103 A. 861 (N.J. 1918), Hill v. Bugbee

Citation:103 A. 861, 91 N.J.L. 454
Opinion Judge:BERGEN, J.
Party Name:LOUIS HILL, ADMINISTRATOR OF JAMES J. HILL, DECEASED, PROSECUTOR, v. NEWTON A. K. BUGBEE, COMPTROLLER, ET AL., RESPONDENTS
Attorney:For the prosecutor, Coult & Smith. For the respondents, Herbert Boggs, assistant attorney-general.
Judge Panel:Before Justices BERGEN and BALACK.
Case Date:April 25, 1918
Court:Supreme Court of New Jersey
 
FREE EXCERPT

Page 861

103 A. 861 (N.J. 1918)

91 N.J.L. 454

LOUIS HILL, ADMINISTRATOR OF JAMES J. HILL, DECEASED, PROSECUTOR,

v.

NEWTON A. K. BUGBEE, COMPTROLLER, ET AL., RESPONDENTS

Supreme Court of New Jersey

April 25, 1918

Submitted March 21, 1918.

On certiorari to review inheritance transfer tax.

For the prosecutor, Coult & Smith.

For the respondents, Herbert Boggs, assistant attorney-general.

Before Justices BERGEN and BALACK.

OPINION

Page 862

BERGEN, J.

James J. Hill died intestate while a resident of the State of Minnesota, leaving real estate in that state [91 N.J.L. 455] and also in the State of New York, as well as personal property in New Jersey, the latter being subject to a transfer tax under the statute of New Jersey, and the comptroller of New Jersey, in determining the amount of the transfer tax, included the value of the lands in Minnesota and New York without allowance for the value of the interest of the intestate decedent's widow in such real estate. The amount of the tax as ascertained and levied is not disputed if the basis is correct. A writ of certiorari was allowed to review the comptroller's conclusion, and the only question presented is the legality of the inclusion of the value of the widow's dower, or interest in the lands in the amount upon which the transfer tax is based. Counsel for the defendant admits that the value of the interest of the widow in the New York land was improperly included because, under the law of that state, she takes as doweress and not by inheritance under any intestate law, and to that extent it is conceded that the assessment is erroneous. A different condition exists as to the land in Minnesota, for there dower has been abolished and by statute "the surviving spouse shall inherit an undivided one-third part of all other lands of which decedent at any time during coverture was seized or possessed to the disposition whereof, by will or otherwise, such survivor shall not have consented in writing," subject to a just proportion of decedent's debts not paid out of the personal estate.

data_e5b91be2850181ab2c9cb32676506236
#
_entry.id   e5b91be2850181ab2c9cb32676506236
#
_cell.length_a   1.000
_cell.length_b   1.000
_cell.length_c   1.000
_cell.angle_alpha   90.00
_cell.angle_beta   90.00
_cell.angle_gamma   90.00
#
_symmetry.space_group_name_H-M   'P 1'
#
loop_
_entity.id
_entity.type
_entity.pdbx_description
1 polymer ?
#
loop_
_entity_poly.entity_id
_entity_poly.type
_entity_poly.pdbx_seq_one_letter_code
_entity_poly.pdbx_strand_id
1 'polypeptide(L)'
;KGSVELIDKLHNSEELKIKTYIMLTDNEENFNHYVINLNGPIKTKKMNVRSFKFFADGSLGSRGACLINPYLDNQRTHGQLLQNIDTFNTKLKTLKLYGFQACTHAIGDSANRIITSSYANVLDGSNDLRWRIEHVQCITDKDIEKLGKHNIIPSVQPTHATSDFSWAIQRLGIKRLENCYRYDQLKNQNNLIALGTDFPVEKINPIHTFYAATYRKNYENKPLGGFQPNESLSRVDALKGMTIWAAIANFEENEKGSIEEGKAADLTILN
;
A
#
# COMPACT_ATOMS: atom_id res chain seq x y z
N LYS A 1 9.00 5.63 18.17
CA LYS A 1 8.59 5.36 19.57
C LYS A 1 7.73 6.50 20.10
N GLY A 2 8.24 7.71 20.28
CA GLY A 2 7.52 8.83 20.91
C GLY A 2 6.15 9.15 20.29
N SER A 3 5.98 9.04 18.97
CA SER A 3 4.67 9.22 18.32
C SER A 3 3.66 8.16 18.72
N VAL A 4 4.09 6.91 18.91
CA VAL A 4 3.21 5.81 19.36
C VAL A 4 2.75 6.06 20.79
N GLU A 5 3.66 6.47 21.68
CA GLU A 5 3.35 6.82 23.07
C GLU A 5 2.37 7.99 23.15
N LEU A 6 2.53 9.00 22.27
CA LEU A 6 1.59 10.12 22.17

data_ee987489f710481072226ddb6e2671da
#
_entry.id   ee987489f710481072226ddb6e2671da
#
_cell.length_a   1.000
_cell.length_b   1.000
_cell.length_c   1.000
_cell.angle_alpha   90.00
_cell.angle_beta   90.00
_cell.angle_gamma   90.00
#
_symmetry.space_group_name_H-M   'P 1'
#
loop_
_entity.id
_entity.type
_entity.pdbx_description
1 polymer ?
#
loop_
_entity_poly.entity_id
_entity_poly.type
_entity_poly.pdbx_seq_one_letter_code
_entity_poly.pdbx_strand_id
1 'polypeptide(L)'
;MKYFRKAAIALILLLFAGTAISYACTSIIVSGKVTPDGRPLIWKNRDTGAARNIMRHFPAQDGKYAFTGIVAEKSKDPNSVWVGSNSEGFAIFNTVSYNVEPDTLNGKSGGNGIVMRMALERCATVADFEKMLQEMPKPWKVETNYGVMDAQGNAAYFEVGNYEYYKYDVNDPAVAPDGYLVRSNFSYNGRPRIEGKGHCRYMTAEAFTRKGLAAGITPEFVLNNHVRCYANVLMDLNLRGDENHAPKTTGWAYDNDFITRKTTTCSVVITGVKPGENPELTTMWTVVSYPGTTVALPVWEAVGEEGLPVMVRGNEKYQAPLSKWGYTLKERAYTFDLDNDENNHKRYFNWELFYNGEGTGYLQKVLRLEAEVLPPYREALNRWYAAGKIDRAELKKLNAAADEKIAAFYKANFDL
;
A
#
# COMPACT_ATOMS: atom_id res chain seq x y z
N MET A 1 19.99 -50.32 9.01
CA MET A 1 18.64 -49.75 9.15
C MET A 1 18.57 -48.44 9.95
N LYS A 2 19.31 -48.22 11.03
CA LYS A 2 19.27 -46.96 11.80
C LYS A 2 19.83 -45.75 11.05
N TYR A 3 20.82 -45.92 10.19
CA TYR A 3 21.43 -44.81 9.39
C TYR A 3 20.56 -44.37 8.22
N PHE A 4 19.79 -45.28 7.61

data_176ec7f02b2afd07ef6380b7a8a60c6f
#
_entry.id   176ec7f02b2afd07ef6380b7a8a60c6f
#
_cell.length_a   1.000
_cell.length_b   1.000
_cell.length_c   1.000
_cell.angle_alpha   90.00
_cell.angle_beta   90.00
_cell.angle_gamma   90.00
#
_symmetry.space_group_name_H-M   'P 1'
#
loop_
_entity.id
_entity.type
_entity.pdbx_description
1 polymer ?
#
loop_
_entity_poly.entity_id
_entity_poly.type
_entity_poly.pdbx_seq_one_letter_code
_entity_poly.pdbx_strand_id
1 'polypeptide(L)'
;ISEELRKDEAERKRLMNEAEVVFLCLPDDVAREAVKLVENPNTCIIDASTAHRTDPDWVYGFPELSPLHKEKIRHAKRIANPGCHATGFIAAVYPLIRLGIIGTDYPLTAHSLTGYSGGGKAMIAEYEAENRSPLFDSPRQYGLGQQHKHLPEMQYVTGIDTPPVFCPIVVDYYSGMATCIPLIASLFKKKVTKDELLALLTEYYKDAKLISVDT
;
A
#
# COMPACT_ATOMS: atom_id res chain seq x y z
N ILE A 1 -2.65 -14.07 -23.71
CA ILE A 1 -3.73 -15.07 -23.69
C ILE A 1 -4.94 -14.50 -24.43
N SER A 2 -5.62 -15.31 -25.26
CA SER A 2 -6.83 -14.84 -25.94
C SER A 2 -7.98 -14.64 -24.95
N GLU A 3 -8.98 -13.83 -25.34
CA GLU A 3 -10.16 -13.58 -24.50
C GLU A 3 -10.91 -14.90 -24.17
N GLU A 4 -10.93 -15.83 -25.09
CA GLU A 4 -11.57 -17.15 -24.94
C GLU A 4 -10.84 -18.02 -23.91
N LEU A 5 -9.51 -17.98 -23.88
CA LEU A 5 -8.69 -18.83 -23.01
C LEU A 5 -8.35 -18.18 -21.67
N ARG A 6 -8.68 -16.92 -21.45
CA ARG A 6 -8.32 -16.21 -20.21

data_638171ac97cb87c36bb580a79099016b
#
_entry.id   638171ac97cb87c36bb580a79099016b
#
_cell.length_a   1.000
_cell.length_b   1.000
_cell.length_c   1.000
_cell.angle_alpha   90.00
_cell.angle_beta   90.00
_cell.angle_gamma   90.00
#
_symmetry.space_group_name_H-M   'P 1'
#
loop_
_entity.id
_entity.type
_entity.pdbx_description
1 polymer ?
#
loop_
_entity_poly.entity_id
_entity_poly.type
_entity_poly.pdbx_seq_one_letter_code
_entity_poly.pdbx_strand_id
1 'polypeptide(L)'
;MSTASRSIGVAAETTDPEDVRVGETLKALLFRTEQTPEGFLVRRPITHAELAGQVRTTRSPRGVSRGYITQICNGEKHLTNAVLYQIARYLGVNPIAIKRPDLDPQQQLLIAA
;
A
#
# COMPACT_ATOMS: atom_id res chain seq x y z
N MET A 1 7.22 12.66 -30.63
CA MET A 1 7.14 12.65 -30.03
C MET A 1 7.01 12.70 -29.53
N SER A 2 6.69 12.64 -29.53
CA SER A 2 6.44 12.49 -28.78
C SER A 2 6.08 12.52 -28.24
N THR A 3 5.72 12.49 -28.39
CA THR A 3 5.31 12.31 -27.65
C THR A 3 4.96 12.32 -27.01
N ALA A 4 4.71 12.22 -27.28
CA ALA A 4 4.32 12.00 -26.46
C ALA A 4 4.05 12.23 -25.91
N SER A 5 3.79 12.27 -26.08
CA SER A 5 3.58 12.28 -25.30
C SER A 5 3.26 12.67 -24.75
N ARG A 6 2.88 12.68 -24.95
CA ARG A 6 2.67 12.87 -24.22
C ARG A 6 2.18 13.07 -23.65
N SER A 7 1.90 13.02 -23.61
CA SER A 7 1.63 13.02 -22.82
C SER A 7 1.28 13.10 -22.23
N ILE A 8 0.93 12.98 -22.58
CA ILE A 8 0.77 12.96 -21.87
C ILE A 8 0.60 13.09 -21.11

Under this statute it cannot be doubted that as to lands in Minnesota the widow takes the undivided one-third of the lands of her deceased husband by inheritance and not as doweress, and that this interest is taken by inheritance and subject to a transfer tax, as a transfer by an intestate law of that...

To continue reading

FREE SIGN UP